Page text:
Finally, we examine the sabotage by Israeli security services of the 2011 “Welcome to Palestine Air Flotilla” initiative, a campaign organized by several European groups aiming to draw worldwide attention to the travel restrictions imposed by Israeli authorities on the Occupied Territories. Israeli authorities were able to disrupt the “air flotilla” by systematically monitoring the participants’ online activities on social networks. In conclusion, we argue that, examined collectively, these case studies underscore the ability of social networking to do three things: (a) reflect opinion trends and channel mass political action; (b) provide actionable tactical intelligence; and (c) enable highly effective —and highly controversial— security operations against targeted groups. The paper, which is published in the 2012 Intelligence Studies Yearbook (pages 28-40), is available in .pdf format here.
Was reading Fred Wilson’s blog on Twitter and started scrolling through the comments. It was pretty interesting to see people’s reactions to the video he posted and their thoughts on Twitter in general.
I have been called the “oldest man in social media” by some of my Stocktwits friends. Quite frankly, I am almost fifty but looking at the revolution I am witnessing in media I feel eighteen. Old media is going to be disintermediated and you can see the panic in their eyes. They know it, the market is starting to realize it and while the sharks aren’t swimming in circles yet, there is enough blood in the water for them to know sooner or later they will feast on some old whale carcasses.
In my home, we usually are pretty early adopters of certain technological things. We had iPods before anyone we knew. My kids had cell phones. They have 2.5 years in age difference, and when they were in high school we noticed there was already a generational gap in communication. With the older it was possible to call or text her. With the younger, only text.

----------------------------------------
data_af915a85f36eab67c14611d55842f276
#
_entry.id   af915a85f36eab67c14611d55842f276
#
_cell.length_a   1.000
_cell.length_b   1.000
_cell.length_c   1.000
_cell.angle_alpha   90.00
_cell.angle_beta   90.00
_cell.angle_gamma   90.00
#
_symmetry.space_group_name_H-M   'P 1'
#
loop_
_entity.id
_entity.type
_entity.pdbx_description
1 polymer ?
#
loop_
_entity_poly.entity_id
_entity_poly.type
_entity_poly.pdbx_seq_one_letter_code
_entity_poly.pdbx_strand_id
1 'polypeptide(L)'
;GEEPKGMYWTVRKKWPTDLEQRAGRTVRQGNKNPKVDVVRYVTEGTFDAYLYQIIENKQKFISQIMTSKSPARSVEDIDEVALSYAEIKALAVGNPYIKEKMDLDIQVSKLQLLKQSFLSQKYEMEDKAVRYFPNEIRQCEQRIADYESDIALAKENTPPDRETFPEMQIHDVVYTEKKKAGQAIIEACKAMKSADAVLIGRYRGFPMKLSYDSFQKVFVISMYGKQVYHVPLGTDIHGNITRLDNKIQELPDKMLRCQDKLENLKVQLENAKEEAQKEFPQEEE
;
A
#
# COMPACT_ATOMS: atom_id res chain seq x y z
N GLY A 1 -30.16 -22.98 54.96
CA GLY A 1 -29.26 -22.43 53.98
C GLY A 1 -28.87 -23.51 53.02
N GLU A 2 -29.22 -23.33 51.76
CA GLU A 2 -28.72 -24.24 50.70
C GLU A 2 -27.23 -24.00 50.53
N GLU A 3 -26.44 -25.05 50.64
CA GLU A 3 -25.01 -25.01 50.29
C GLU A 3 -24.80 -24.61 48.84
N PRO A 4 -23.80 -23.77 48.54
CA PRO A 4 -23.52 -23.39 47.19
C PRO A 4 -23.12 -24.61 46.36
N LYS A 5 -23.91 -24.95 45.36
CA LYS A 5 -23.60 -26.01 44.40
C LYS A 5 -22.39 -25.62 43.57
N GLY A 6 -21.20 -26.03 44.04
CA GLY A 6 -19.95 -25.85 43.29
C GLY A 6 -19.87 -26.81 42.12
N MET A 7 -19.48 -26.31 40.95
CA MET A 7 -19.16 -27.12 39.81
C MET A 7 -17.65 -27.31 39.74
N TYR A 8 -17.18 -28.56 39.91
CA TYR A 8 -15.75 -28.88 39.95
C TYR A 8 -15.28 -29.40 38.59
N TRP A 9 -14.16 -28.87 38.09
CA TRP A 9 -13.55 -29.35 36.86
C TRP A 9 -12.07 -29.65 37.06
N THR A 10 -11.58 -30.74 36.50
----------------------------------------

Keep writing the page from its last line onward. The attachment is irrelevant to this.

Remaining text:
About this talk :
As web companies strive to tailor their services (including news and search results) to our personal tastes, there’s a dangerous unintended consequence: We get trapped in a “filter bubble” and don’t get exposed to information that could challenge or broaden our worldview. Eli Pariser argues powerfully that this will ultimately prove to be bad for us and bad for democracy.
About Eli Pariser
Pioneering online organizer Eli Pariser is the author of “The Filter Bubble,” about how personalized search might be narrowing our worldview.
Full biography :
“When confronted with a list of results from Google, the average user (including myself until I read this article) tends to assume that the list is exhaustive. Not knowing that it isn’t … is equivalent to not having a choice. Depending on the quality of the search results, it can be said that I am being fed junk — because I don’t know I have other choices that Google filtered out.”
Aubrey Pek, commenting on Kim Zetter’s “Junk Food Algorithms”: http://www.wired.com/epicenter/2011/03/eli-pariser-at-ted
NEW YORK (The Borowitz Report) – After a much-heralded End of the World failed to materialize on the appointed day, May 21, Almighty God held a rare press conference in New York to discuss the matter.
Dressed in His trademark flowing white robe and carrying a thunderbolt, God seemed visibly irked by the predictions calling for the world to end this Saturday.
“I’ll end the world when I’m good and ready, Me damn it,” He snapped in response to a question from a USA Today reporter.
When asked if He had a message for the faithful who had expected the world to end today, the Almighty cracked, “They should be grateful for the eleven years they’ve had since the world ended on Y2K.”
God was cagey about setting an exact date for the end of the world, saying only, “When I decide to end the world I’ll let you know the way I always do – on Twitter.”
After the press conference, a publicist for God confirmed that the Heavenly Father was annoyed at having to talk to reporters to address the end of the world rumors: “Honestly, I haven’t seen Him this pissed since Pat Robertson blamed a tsunami on the gays.”
Elsewhere, Harold Camping, the preacher who predicted that the world would end on May 21, issued the following brief statement: “”The world doesn’t end this week. Oprah does. My bad, sry.”